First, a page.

GRANVILLE, N.C. — The first day of the second week of testimony in the trial for a man arrested in West Virginia on New Year’s Day 2015, bringing to an end a multi-state crime spree, was dominated by testimony about what was found in the truck that was located near Lewisburg.
Monday, the sixth day of the Eric Campbell double murder trial in Granville County, North Carolina, was dominated by the introduction of evidence found in the two vehicles that Eric and his father, Edward Campbell, used to travel from North Carolina to West Virginia after they allegedly robbed and murdered Dora and Jerome Faulkner at the couple’s North Carolina home on New Year’s Eve 2014.
The prosecuting attorney called Detective Doug McPhee of the Granville County Police Department, who handled and took pictures of all the evidence presented, to the stand Monday to testify about the evidence found in the vehicles that stopped on Interstate 64 near the Lewisburg exit.
Eric Campbell, now 23, was driving a stolen white suburban through Greenbrier County when he was pulled over by police. His father Edward then pulled over in the red pick up truck that was stolen from the Faulkners, and opened fire on officers. After the shootout with police in which two officers were wounded, the Campbell’s crime spree that started in Texas came to an end. The officers eventually recovered from the shooting.
According to McPhee’s testimony Monday, among the items found in the two vehicles were shoes and prescription pills that belonged to the Faulkners and a loaded weapon. A chemical sprayer and bleach were found in the back of the Faulkner’s truck, which was used to try and clean DNA evidence and blood from the truck.
After the Campbell’s arrest West Virginia Police discovered the bodies of Dora, 62 and Jerome, 73 covered by a chained down mattress in the back of their stolen pick up truck. Sheets used to wrap their bodies stolen from their North Carolina home and bloody latex gloves purchased at Walmart by the Campbells a few days before the murders were the most substantial pieces of evidence presented on day six.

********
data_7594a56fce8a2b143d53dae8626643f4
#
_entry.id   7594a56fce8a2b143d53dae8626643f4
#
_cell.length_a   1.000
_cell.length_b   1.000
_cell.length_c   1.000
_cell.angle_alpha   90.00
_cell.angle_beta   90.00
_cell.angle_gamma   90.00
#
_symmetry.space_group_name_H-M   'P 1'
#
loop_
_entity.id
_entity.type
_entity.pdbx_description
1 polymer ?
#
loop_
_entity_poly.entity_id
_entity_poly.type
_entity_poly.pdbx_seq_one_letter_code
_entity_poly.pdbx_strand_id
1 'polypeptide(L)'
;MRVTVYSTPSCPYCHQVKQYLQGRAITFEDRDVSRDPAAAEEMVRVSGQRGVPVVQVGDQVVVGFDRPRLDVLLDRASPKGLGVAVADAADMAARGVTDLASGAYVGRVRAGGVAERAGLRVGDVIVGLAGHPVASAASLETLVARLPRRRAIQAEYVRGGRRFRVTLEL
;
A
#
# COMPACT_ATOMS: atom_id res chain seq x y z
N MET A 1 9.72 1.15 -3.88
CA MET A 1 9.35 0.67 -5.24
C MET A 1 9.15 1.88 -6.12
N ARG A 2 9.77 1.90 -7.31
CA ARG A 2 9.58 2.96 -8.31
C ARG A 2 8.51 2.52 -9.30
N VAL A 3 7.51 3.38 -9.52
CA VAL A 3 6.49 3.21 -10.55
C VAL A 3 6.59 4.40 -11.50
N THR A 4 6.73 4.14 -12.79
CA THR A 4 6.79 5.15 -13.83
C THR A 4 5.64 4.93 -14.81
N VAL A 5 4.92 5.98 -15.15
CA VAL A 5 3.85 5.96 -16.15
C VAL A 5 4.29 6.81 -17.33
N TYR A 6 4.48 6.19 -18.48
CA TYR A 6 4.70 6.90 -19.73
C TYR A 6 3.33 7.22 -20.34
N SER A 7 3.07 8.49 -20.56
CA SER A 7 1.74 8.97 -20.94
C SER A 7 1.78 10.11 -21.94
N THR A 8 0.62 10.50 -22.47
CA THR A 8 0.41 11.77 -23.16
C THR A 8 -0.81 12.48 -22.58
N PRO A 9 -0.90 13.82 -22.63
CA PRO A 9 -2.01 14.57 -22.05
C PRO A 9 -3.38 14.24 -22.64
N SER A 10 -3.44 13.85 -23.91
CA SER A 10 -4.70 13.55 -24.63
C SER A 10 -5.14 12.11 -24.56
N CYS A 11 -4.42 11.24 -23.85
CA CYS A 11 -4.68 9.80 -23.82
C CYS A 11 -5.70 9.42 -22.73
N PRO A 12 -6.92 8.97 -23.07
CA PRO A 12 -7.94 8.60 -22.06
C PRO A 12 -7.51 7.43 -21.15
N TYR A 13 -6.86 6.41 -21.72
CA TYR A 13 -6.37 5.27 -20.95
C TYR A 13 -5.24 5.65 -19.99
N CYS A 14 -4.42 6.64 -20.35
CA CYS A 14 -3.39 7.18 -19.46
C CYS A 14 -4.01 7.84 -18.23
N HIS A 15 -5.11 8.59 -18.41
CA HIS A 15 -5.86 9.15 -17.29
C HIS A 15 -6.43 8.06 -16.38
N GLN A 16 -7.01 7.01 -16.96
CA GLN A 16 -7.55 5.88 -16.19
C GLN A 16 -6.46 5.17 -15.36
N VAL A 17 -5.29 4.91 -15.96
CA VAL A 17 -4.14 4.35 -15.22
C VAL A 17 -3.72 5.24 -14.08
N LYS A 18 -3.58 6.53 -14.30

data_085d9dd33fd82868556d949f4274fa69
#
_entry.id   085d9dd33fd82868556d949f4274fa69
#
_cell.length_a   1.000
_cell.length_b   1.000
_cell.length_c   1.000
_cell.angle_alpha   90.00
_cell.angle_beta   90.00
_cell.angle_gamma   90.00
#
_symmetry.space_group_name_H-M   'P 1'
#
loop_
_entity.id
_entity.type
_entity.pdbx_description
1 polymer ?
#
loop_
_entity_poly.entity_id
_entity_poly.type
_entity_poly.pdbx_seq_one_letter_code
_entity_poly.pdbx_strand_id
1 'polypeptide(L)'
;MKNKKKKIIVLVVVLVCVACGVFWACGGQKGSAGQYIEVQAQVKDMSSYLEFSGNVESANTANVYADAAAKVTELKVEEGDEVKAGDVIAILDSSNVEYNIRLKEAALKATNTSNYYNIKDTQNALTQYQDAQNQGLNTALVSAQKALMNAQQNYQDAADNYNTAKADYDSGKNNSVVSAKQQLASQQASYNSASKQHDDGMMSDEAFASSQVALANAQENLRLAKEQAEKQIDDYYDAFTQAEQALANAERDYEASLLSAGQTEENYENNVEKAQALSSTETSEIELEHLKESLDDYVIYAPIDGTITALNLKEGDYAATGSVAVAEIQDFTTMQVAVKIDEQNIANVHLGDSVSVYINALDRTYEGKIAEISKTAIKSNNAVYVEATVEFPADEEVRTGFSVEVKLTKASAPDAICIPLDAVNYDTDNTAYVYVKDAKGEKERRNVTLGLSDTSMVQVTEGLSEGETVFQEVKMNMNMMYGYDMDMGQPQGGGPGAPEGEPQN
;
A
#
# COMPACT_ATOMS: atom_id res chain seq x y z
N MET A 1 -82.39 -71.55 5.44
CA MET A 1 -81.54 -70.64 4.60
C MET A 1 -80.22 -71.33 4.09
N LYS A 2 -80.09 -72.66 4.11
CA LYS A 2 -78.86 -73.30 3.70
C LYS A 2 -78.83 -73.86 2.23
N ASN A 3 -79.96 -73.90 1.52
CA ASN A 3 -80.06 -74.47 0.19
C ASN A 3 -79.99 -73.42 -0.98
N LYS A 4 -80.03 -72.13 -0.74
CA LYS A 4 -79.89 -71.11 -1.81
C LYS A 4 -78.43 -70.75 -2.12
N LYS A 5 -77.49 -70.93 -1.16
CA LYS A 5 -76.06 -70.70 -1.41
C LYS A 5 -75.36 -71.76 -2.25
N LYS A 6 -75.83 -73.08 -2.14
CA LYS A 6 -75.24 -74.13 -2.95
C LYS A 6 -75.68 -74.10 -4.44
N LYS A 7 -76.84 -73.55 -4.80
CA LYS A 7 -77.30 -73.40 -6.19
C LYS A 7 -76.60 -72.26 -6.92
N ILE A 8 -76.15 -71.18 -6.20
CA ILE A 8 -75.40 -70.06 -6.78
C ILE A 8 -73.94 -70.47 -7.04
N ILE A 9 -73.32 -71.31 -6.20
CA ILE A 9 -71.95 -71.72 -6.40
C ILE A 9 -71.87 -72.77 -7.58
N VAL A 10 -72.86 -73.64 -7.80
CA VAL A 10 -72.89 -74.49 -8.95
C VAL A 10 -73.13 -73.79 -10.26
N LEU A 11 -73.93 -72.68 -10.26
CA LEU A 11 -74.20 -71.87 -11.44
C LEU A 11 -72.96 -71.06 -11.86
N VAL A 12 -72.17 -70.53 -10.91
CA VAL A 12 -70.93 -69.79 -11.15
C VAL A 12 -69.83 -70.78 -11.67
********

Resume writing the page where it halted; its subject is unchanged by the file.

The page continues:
Eric Campbell faces the death penalty in North Carolina for those crimes. Edward Campbell committed suicide in jail two years ago before a trial could commence.
Eric Campbell claims that he didn’t want to harm anyone and only thought his father was planning on robbing the elderly couple. He said he believed his father to be dangerous and was not sure he would survive.
Earlier in the trial the prosecutor told the jury Campbell was with his father before the murders when he purchased chemicals, gasoline, and other items that were used to destroy the Faulkners home. The prosecutor also said Eric Campbell should have known there was something more going on, and that he made a concious decision to be involved in the crime.
Campbell is being tried under the death penalty in North Carolina.
The trial is expected to continue for most of the week.